Tax treatment of money withdrawn from a PRA
For Pre-Tax and Employment PRAs, withdrawals would be taxed as ordinary income, equivalent to current IRAs and 401(k) plans. For a Post-Tax PRA, withdrawals would be tax-free, equivalent to current Roth IRAs.

There is no capital gains treatment for an increase in the value of a PRA investment. There is no deduction of any kind for a loss in the value.

Allowed investments
Funds in a PRA could be invested in stocks and bonds (including commercial paper and other short-term debts) traded publicly in the United States; in mutual funds regulated by the Securities and Exchange Commission; and in deposit accounts (including CDs) at banks, credit unions, and other federally regulated financial institutions. Prohibited investments would include "closed" corporations, collectables, unregulated hedge funds and venture capital funds, and real estate (except for publicly traded REITs and corporations investing in real estate). Additional permitted and prohibited investments apply to Employment PRAs.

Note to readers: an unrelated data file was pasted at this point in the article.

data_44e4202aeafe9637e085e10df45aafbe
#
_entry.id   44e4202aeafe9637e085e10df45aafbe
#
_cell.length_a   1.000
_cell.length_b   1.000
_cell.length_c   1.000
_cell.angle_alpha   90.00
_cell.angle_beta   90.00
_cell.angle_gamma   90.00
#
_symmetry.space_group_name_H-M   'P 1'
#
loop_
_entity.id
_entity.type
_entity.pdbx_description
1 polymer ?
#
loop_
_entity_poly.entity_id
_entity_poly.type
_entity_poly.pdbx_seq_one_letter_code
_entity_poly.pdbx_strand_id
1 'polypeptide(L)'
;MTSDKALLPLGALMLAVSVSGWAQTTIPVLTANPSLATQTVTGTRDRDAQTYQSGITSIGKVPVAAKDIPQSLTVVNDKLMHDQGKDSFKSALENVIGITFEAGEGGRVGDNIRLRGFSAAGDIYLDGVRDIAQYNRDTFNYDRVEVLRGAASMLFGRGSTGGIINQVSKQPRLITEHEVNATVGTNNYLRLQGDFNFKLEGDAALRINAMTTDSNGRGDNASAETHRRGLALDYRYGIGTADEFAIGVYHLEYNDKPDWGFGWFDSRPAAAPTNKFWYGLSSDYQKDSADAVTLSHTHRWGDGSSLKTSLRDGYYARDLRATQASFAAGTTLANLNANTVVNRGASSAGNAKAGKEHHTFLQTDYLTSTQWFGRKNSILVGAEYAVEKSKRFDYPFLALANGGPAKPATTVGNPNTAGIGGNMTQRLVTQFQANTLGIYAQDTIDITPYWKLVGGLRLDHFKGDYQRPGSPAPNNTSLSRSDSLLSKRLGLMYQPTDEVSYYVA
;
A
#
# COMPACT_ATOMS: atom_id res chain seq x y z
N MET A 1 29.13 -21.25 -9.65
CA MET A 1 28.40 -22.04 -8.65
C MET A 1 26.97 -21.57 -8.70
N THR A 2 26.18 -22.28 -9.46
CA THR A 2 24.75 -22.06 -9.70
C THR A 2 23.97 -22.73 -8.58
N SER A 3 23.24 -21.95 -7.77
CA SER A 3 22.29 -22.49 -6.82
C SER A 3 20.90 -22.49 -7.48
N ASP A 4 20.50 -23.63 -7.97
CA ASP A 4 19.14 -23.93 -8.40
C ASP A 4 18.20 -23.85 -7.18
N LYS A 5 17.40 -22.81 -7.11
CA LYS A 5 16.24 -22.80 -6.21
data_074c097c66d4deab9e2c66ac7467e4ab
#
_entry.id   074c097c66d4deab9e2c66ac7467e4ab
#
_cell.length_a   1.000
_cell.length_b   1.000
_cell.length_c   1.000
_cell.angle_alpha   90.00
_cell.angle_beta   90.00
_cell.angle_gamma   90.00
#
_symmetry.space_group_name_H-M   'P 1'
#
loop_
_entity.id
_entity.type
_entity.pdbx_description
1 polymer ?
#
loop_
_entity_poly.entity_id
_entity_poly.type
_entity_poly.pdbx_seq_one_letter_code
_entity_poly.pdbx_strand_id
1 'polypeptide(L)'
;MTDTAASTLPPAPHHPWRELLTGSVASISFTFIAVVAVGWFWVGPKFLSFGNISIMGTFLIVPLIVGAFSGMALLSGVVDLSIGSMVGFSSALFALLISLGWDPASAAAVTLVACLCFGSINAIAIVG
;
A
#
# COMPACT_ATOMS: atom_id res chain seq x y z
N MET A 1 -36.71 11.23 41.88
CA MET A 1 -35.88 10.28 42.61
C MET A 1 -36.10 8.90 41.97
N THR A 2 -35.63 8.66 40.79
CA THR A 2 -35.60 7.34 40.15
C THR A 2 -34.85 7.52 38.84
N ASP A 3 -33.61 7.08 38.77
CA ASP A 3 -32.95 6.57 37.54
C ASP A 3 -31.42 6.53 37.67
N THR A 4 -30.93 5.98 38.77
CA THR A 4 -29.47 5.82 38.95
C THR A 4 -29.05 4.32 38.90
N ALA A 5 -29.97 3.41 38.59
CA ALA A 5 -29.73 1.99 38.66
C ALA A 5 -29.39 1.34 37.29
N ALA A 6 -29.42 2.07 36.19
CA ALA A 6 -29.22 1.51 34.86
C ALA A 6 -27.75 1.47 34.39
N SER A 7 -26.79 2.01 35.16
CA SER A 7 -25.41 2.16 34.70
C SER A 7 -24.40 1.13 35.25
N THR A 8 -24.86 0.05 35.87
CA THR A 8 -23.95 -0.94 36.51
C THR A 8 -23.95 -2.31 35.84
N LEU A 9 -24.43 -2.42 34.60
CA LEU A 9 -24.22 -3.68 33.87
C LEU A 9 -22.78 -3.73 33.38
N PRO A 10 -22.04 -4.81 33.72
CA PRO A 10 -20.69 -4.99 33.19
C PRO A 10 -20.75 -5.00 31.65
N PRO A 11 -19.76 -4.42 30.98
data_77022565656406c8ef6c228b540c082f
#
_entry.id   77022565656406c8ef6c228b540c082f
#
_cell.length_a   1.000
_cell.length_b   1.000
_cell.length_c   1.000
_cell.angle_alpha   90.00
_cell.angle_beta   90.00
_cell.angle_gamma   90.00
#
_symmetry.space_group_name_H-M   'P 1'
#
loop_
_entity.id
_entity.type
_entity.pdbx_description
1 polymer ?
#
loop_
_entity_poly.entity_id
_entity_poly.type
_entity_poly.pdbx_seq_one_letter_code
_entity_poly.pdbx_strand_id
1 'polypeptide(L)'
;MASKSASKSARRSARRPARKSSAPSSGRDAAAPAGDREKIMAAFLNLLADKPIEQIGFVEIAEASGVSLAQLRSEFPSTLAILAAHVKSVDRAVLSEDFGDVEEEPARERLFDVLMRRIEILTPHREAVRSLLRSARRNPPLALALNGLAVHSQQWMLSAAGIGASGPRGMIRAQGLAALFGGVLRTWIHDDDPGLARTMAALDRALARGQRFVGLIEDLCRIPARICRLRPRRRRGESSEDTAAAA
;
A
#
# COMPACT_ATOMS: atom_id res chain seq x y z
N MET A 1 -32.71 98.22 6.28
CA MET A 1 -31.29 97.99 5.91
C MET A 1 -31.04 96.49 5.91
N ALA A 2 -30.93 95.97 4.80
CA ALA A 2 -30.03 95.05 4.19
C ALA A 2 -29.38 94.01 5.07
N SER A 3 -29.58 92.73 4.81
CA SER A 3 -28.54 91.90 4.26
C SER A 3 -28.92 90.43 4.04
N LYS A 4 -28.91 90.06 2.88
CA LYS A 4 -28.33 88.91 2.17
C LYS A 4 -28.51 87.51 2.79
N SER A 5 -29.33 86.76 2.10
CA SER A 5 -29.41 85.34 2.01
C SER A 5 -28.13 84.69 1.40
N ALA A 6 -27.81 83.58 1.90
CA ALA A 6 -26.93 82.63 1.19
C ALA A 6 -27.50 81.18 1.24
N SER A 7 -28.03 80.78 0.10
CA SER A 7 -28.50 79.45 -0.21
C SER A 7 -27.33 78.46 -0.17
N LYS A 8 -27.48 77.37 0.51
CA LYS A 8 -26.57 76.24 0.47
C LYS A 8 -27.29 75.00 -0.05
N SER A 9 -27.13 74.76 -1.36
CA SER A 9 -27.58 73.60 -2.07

Minimum age for withdrawals
A person could begin withdrawing from a PRA without any tax penalty in the year he or she reaches the age of 60 or one month after the start of Social Security benefits, whichever is sooner.
Tax penalties for withdrawing before the minimum age
Before the age of 55, the penalty would be 20% of the amount withdrawn. From age 55 until withdrawals could be made without penalty, the penalty would be 10%. For Pre-Tax and Employment PRAs, the penalty is in addition to the fact that the withdrawn amount is taxable income.
Mandatory withdrawals
There would be no mandatory withdrawals at any age while the individual is still alive. Taxes forgone on Pre-Tax and Employment PRAs would be levied on mandatory withdrawals by the individual's PRA beneficiaries.
Transfers from or to other types of retirement accounts
The only allowed transfers between PRAs — between PRAs of the same type or between different types of PRAs — would be trustee-to-trustee. No transfer would count towards the maximum annual amount that can be invested into PRAs.